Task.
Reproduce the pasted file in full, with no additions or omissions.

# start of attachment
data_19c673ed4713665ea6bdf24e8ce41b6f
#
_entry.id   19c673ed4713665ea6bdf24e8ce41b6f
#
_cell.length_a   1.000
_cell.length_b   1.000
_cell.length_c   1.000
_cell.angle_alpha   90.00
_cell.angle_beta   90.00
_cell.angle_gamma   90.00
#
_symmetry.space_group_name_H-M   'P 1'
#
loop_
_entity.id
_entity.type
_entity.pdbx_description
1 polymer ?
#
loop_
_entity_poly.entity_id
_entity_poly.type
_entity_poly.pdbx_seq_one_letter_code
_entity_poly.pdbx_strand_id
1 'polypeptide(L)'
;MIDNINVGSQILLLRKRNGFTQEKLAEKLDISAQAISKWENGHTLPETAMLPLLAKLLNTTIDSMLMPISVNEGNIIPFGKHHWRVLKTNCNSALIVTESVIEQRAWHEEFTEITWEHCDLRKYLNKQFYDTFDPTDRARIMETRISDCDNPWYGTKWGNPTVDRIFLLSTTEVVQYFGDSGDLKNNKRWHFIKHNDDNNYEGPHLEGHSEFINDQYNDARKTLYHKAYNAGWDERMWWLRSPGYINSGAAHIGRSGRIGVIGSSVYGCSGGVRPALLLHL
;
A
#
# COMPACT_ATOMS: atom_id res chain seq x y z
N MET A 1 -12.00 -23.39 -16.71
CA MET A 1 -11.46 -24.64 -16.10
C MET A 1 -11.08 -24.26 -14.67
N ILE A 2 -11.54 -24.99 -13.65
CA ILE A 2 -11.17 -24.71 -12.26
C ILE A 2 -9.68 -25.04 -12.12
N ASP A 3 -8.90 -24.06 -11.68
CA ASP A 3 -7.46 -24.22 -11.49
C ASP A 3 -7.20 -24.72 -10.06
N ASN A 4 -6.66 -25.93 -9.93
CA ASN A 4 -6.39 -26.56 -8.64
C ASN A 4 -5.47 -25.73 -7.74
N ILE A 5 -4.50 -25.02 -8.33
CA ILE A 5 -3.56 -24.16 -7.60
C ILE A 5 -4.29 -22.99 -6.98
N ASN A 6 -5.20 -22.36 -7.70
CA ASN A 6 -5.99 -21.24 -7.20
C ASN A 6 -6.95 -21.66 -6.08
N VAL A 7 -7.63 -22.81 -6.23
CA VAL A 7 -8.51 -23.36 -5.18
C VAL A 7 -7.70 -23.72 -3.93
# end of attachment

data_19c673ed4713665ea6bdf24e8ce41b6f
#
_entry.id   19c673ed4713665ea6bdf24e8ce41b6f
#
_cell.length_a   1.000
_cell.length_b   1.000
_cell.length_c   1.000
_cell.angle_alpha   90.00
_cell.angle_beta   90.00
_cell.angle_gamma   90.00
#
_symmetry.space_group_name_H-M   'P 1'
#
loop_
_entity.id
_entity.type
_entity.pdbx_description
1 polymer ?
#
loop_
_entity_poly.entity_id
_entity_poly.type
_entity_poly.pdbx_seq_one_letter_code
_entity_poly.pdbx_strand_id
1 'polypeptide(L)'
;MIDNINVGSQILLLRKRNGFTQEKLAEKLDISAQAISKWENGHTLPETAMLPLLAKLLNTTIDSMLMPISVNEGNIIPFGKHHWRVLKTNCNSALIVTESVIEQRAWHEEFTEITWEHCDLRKYLNKQFYDTFDPTDRARIMETRISDCDNPWYGTKWGNPTVDRIFLLSTTEVVQYFGDSGDLKNNKRWHFIKHNDDNNYEGPHLEGHSEFINDQYNDARKTLYHKAYNAGWDERMWWLRSPGYINSGAAHIGRSGRIGVIGSSVYGCSGGVRPALLLHL
;
A
#
# COMPACT_ATOMS: atom_id res chain seq x y z
N MET A 1 -12.00 -23.39 -16.71
CA MET A 1 -11.46 -24.64 -16.10
C MET A 1 -11.08 -24.26 -14.67
N ILE A 2 -11.54 -24.99 -13.65
CA ILE A 2 -11.17 -24.71 -12.26
C ILE A 2 -9.68 -25.04 -12.12
N ASP A 3 -8.90 -24.06 -11.68
CA ASP A 3 -7.46 -24.22 -11.49
C ASP A 3 -7.20 -24.72 -10.06
N ASN A 4 -6.66 -25.93 -9.93
CA ASN A 4 -6.39 -26.56 -8.64
C ASN A 4 -5.47 -25.73 -7.74
N ILE A 5 -4.50 -25.02 -8.33
CA ILE A 5 -3.56 -24.16 -7.60
C ILE A 5 -4.29 -22.99 -6.98
N ASN A 6 -5.20 -22.36 -7.70
CA ASN A 6 -5.99 -21.24 -7.20
C ASN A 6 -6.95 -21.66 -6.08
N VAL A 7 -7.63 -22.81 -6.23
CA VAL A 7 -8.51 -23.36 -5.18
C VAL A 7 -7.70 -23.72 -3.93